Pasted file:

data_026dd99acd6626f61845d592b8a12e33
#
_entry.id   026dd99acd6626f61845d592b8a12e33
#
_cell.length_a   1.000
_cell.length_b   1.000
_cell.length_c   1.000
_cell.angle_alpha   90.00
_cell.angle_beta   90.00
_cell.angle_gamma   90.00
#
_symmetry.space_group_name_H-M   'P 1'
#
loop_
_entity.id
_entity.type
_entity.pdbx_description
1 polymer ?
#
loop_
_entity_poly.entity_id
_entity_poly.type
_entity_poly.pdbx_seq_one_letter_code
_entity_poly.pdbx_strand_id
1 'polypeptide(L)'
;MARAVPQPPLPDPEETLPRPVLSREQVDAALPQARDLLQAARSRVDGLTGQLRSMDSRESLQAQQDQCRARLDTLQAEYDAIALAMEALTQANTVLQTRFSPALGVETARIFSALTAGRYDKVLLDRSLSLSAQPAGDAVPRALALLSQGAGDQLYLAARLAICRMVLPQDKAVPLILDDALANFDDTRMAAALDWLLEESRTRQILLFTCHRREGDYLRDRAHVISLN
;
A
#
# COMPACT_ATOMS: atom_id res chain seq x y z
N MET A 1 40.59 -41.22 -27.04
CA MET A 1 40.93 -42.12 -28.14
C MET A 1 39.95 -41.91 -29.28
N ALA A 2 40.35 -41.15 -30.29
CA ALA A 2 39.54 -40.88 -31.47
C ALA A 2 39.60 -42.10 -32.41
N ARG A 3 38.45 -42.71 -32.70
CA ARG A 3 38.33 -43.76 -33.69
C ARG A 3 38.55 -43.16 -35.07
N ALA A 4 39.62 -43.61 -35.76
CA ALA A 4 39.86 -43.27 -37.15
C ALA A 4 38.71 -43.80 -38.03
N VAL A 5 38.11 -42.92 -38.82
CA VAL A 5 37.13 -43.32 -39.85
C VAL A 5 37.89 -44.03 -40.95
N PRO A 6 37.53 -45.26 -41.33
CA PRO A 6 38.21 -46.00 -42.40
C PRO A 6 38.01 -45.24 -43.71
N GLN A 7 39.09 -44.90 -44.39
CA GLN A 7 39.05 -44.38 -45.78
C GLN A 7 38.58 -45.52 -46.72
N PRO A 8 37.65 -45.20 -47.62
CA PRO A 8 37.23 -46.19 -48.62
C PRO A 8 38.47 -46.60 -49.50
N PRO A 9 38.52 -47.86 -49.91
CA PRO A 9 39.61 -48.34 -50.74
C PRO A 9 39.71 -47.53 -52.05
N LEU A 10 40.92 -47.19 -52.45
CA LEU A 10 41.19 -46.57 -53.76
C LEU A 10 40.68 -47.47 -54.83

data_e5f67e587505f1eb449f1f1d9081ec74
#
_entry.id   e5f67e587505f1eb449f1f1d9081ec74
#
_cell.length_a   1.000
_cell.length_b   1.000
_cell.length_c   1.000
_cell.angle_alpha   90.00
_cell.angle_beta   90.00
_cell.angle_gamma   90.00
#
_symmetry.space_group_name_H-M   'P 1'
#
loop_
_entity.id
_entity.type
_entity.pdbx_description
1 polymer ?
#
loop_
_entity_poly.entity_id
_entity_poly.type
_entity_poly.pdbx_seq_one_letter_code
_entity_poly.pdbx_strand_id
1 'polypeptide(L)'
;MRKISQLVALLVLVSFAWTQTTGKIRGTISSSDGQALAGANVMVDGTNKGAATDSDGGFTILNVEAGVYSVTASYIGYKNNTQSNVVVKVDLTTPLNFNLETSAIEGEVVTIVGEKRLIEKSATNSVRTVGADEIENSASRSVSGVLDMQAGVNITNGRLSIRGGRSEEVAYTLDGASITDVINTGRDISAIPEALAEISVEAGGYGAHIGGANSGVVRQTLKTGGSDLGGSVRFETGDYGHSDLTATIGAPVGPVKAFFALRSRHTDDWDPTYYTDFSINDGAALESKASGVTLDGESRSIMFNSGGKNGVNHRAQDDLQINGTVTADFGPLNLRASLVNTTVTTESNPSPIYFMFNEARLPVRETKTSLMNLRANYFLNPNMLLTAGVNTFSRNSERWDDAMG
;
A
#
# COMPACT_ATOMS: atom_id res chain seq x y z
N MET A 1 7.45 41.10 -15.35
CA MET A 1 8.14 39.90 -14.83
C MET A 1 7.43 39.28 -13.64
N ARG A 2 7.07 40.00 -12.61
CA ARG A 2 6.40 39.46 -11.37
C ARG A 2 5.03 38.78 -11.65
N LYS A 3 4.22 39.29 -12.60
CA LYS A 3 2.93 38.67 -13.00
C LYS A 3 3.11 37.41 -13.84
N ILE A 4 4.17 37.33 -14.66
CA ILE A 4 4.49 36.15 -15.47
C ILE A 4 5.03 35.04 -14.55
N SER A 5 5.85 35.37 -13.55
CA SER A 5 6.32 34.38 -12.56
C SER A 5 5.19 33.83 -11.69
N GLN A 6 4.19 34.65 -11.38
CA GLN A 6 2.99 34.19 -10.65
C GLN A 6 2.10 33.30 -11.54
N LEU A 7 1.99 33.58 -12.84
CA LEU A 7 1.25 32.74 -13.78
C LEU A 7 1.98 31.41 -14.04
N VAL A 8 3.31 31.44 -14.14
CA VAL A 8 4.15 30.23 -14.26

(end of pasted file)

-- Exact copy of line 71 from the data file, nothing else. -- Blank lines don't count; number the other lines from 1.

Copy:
#